• by Anonymous Coward

    Hey, does anyone know how to publicly comment? I briefly tried to figure this out and came up with filing a comment in a very legal manner, which I don't want to do. Do they have just online comments that they're going to ignore anyway and I can state my case and get all riled up for no good reason because it won't matter but it'll still satisfy my need to rail against the inevitable stupidity and greed and such that will be this planet's downfall? :)

    • by Anonymous Coward on Tuesday December 23, 2014 @10:44PM (#48664803)

      http://www.fcc.gov/comments

      Comcast / Time Warner Proceeding # is 14-57

      To file a comment of up to several paragraphs, click on one of the proceedings listed below. To file a longer comment as an attachment, click on submit a filing and include the docket number of the proceeding both on the form and on the attachment.

      If the proceeding you are looking for is not listed, you can go to ECFS and enter the proceeding number.

      NOTE: The filing you are making is a public filing. Any information that you submit will be available to the general public.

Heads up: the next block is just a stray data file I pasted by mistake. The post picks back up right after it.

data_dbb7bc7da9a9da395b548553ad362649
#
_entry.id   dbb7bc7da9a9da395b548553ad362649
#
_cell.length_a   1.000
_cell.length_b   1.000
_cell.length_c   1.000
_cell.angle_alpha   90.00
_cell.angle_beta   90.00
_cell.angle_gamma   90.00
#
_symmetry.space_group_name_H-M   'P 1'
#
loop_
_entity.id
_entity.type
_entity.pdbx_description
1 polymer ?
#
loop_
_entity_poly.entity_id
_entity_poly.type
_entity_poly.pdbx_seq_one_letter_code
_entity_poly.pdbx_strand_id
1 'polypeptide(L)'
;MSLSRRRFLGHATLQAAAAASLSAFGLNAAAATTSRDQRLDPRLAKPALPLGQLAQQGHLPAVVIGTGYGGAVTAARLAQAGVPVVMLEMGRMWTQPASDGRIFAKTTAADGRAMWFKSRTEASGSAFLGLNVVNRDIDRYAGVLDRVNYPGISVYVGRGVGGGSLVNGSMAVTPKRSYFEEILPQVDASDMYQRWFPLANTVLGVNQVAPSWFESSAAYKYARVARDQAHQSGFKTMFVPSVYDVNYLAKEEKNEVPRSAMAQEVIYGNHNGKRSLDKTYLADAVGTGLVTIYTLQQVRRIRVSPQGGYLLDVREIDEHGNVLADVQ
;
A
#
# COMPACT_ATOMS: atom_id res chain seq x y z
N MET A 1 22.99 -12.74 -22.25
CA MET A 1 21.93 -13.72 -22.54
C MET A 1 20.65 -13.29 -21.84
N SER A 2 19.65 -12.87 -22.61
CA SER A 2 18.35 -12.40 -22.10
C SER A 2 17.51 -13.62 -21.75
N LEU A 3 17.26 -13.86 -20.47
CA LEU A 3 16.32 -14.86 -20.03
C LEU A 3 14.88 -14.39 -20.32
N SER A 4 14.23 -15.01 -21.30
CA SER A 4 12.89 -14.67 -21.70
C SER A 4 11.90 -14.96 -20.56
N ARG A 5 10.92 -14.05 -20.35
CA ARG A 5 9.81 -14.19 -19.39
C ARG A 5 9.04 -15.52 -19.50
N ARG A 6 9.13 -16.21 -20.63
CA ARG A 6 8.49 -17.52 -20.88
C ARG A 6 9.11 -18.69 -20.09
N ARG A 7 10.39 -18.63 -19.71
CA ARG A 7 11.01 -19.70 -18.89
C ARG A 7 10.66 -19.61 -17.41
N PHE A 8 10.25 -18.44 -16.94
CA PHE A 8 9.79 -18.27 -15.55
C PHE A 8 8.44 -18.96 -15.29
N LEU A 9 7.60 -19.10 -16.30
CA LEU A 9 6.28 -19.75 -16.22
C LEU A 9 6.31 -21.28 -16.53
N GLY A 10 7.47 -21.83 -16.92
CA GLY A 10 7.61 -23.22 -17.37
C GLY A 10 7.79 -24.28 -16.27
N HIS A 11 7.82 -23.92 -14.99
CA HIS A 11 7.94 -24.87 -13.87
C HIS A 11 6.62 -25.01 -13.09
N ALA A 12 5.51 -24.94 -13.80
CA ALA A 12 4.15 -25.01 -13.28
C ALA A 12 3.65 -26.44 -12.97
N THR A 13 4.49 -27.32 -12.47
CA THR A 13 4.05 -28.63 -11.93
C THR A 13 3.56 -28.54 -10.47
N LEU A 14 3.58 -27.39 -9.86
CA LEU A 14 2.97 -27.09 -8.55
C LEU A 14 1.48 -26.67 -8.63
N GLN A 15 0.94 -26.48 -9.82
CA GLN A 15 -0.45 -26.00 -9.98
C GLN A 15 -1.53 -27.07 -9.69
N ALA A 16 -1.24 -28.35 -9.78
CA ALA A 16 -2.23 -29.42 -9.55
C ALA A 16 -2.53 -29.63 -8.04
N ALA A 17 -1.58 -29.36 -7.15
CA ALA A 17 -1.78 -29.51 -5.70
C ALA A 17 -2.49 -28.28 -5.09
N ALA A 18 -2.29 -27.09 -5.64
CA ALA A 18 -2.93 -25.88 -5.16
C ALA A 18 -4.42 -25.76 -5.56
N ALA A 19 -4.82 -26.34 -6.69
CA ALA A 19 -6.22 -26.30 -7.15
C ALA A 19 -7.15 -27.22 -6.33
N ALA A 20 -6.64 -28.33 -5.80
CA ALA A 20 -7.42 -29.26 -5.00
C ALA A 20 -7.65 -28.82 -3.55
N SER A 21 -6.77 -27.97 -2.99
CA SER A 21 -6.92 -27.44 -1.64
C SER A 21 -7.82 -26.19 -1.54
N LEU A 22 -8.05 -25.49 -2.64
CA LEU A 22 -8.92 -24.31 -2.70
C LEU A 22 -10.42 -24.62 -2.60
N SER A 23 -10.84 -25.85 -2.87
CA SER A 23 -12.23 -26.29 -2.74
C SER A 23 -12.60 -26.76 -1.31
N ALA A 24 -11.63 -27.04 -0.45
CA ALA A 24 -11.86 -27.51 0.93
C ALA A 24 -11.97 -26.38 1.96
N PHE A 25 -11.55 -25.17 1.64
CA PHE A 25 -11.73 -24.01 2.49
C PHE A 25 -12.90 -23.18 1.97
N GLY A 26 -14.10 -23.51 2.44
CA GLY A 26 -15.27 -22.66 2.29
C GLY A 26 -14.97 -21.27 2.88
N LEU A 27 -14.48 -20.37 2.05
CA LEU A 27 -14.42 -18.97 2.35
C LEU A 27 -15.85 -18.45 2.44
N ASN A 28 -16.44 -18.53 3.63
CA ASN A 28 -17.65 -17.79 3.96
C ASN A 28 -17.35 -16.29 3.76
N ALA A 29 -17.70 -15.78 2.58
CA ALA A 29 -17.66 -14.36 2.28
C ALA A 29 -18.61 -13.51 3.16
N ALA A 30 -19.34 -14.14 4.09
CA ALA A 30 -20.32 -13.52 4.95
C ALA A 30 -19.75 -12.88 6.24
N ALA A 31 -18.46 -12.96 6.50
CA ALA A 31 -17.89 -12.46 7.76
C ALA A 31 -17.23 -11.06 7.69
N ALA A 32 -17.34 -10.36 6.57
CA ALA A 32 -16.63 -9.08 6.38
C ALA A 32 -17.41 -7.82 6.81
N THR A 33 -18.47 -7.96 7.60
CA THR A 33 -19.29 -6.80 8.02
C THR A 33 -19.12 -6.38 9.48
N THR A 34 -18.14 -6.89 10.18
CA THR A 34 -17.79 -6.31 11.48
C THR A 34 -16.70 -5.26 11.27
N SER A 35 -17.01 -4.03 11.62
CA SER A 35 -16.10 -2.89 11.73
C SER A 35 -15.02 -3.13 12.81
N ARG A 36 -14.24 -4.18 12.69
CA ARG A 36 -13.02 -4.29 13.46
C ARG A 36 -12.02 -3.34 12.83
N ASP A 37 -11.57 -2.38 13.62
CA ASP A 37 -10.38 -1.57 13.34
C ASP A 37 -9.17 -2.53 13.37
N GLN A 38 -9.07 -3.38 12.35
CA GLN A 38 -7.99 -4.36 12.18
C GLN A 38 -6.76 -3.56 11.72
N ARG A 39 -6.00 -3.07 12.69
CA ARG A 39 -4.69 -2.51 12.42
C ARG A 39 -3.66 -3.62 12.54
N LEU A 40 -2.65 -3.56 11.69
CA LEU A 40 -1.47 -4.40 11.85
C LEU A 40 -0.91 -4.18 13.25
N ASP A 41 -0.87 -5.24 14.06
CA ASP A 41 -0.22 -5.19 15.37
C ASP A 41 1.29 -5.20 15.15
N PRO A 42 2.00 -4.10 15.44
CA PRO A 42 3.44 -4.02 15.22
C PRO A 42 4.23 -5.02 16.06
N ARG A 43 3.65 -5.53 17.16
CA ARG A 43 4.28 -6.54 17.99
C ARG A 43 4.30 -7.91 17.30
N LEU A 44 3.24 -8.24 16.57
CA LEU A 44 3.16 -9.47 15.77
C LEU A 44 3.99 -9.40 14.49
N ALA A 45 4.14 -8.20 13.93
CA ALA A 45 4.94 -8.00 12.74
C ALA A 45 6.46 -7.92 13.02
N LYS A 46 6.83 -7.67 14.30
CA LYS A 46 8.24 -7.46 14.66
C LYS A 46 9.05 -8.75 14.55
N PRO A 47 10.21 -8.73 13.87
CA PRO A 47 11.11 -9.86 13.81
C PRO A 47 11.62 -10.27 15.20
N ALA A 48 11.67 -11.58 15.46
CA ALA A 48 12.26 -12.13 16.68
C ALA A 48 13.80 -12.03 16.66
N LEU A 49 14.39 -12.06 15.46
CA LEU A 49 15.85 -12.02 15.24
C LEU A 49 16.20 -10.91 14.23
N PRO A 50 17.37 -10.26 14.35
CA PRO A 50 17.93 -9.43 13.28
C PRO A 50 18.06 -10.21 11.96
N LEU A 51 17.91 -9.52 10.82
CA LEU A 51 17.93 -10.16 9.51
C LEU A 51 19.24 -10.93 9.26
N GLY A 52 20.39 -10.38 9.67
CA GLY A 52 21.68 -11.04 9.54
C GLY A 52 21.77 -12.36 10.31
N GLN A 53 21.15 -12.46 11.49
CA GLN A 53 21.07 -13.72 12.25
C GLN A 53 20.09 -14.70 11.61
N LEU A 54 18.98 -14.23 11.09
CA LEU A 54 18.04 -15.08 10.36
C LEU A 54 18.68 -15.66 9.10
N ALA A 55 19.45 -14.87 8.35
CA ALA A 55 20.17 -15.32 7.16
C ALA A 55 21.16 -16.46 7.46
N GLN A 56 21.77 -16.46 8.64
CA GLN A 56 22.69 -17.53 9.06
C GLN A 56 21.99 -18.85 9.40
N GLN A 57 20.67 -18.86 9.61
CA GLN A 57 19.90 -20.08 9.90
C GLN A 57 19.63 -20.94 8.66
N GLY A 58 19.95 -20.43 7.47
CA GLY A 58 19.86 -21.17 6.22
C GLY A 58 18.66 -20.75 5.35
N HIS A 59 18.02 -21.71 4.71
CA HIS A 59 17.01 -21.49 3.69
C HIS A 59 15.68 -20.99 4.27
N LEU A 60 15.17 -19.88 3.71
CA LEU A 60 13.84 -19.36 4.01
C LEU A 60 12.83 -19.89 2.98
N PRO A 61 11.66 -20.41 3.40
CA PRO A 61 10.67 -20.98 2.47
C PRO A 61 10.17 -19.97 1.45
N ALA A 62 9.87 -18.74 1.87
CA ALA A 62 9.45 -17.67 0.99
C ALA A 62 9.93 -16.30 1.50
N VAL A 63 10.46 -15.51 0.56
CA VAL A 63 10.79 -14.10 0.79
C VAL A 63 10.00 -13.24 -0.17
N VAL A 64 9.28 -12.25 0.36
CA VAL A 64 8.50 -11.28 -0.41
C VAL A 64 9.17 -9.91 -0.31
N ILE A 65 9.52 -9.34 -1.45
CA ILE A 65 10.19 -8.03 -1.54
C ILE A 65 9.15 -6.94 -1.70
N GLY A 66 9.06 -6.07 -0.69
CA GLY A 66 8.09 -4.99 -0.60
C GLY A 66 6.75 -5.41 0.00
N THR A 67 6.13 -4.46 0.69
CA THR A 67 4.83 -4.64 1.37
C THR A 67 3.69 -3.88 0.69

• Dude, what do you think Slashdot is for?
  • Absolutely nothing! It is strictly a formality. A useless ceremonial process to pacify the public into thinking the government responds to them and not the lobbyists who put the money in their pockets.

  • The cable companies know that people are paying attention to this right now. Soon there will be something more interesting provided by the news networks and the public will have forgotten about this. Then it will quietly pass through as though there was never any opposition to it at all.
  • They didn't offer quite enough backsheesh yet. Don't worry, a few more hundred million, and the merger is as good as done.
  • Generally, the deal was lacked due to not receiving documents from TWC.. the two cable companies hold great name in market, this could have adverse effect on market.
  • Can someone explain to me what "7,000 documents" is? Or 31,000 even? are they 1kb sized documents? 1mb? Spreadsheets? Scanned pages?

    I'm baffled by this use of measurement that has absolutely no meaning to the modern world.